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Pop Culture Rant of the Week: The Conundrum of '13 Reasons Why' and 'Big Little Lies'


Big Little Lies (HBO) and 13 Reasons Why (Netflix) are two of the biggest and most talked-about shows of the spring. Both are adaptations of bestselling novels. Both have sizable fanbases.

And both are being considered for second seasons.

This is a mistake IMHO.

If I remember correctly, BLL was sold to us as a "limited series." As in, "miniseries." As in, "just one singular season." On the other hand, 13 Reasons Why was not sold to us that way -- probably for good...um, reason. (Netflix loves keeping those doors open.)

Audiences of both shows want more. They're insatiable. If you are among them, ask yourself: Why am I pining for a second season? Why can't I be satisfied with each show's perfectly executed conclusions? Did I forget they're based on novels that aren't part of a trilogy or series (like the sprawling Game of Thrones)? Do I want another season of each just so that I can later bitch and complain about how it's not as good as the first? (Because half of the time, that's what happens with the sophomore run of a hugely popular show that captures the zeitgeist -- See: Empire, Desperate Housewives, and certain Ryan Murphy productions).

I am fine with both shows living within the capsule of a single story. I don't want new stories. I don't want new characters introduced to flesh out those new stories. I don't want creativity to be compromised. I want them to stay perfect in my memory, forever sealed and preserved for TV history.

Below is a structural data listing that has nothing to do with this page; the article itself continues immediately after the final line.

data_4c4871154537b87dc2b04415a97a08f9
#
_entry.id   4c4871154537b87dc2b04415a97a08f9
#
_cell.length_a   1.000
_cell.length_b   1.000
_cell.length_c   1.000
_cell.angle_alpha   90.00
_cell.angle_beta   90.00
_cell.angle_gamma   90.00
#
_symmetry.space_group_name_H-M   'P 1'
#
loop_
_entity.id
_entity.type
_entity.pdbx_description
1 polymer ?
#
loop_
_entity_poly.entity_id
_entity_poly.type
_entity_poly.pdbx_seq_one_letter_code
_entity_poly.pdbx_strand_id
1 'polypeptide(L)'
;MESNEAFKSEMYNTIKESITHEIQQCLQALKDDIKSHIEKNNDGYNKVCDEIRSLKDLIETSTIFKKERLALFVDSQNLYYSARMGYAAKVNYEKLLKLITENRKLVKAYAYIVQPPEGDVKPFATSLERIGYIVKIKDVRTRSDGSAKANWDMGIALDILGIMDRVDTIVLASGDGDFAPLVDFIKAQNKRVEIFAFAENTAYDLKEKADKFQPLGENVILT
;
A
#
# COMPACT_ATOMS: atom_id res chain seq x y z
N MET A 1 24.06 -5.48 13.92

But then again, I remember this is America. When something takes off, when something is an instant success, the eyeballs of those behind said success turn into cartoon dollar signs. We don't do things like the British do with their television hits; they're all about single-season programs (The Office, London Spy, Fawlty Towers). We push further. We take creative risks. We expand universes. We come up with superfluous backstories. We strive for at least 100 episodes to secure a sweet syndication package. We eventually run things into the ground.

Had Gone With The Wind been adapted in the 2010s and raked in a shit-ton of money at the box office (or in ratings), I can imagine there would be a producer somewhere scurrying to turn it into a five-film franchise. Gone With The Wind: After The War, presented in IMAX. In fact, someone did try it... back in the 80s. (Check it.)

Franchise. That's one F word I've grown the hate the longer I live and work in an industry town that milks things for all their worth...before rebooting them a measly decade later. After all, "franchise" is the spawn of capitalism, and that is the social system on which this country is arguably built.

So, go ahead. Stay tuned for 13 More Reasons Why and Bigger Little Lies. Just don't complain to me if and/or when they fall short of your expectations.

@TheFirstEcho

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